Factors influencing recidivisim of male juvenile offenders with reading disabilities/deficiencies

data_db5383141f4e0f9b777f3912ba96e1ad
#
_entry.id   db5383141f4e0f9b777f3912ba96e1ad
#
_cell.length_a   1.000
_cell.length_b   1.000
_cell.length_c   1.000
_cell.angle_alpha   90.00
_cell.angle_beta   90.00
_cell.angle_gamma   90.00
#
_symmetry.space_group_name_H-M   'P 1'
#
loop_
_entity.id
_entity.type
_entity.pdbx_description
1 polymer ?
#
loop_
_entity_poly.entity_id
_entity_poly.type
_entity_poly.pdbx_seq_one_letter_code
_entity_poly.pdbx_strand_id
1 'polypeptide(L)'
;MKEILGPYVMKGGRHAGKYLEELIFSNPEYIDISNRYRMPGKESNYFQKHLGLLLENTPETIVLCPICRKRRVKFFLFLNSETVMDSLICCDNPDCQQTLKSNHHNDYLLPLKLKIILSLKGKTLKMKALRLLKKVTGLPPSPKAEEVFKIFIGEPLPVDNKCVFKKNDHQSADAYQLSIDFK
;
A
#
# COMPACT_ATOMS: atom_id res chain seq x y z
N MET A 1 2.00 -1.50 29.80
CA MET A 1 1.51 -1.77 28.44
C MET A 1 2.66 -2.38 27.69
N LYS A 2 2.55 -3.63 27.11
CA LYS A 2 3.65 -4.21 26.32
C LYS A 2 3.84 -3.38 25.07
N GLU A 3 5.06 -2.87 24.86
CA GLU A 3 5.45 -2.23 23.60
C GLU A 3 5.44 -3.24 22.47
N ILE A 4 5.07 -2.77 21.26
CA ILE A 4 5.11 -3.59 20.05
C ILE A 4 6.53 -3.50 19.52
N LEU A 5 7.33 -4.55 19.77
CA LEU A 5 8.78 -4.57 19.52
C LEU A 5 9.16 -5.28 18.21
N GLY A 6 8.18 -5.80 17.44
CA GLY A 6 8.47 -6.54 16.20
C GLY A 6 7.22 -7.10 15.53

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Social, adaptive, and academic skills must be acquired by today’s juvenile offenders, especially those who have disabilities, to function effectively at a job and in the community. To give juvenile offenders the opportunity to acquire these skills, juvenile justice systems must address the special academic needs of these individuals. Currently, treatment programs in the juvenile justice system do not fully remediate reading skills, such as offering reading programs and determining appropriate reading strategies to be utilized, in youth with reading disabilities or deficiencies, possibly leading to higher incidence of juvenile offenses among this population. Therefore, the purpose of this study is to identify the factors influencing recidivism of male juvenile offenders with reading disabilities and/or deficiencies. The primary research question is: To what degree do biographical measures predict recidivism in male juvenile offenders with reading disabilities and/or deficiencies? The corresponding null hypothesis to this research question is that these variables contain little variance in common with recidivism in male juvenile offenders with reading disabilities and/or deficiencies. Participants in this study included 28 adjudicated male adolescents between the ages of 10-16 who were offenders in probation services at a local county juvenile detention facility. A database was formed using the following information: data in existing juvenile records reported by probation officers, family involvement data obtained through interviews with participants, and current intellectual and reading assessment data. A quasi-experimental study using discriminant function analysis was completed on obtained data. From this analysis, conclusions were drawn to address the research question.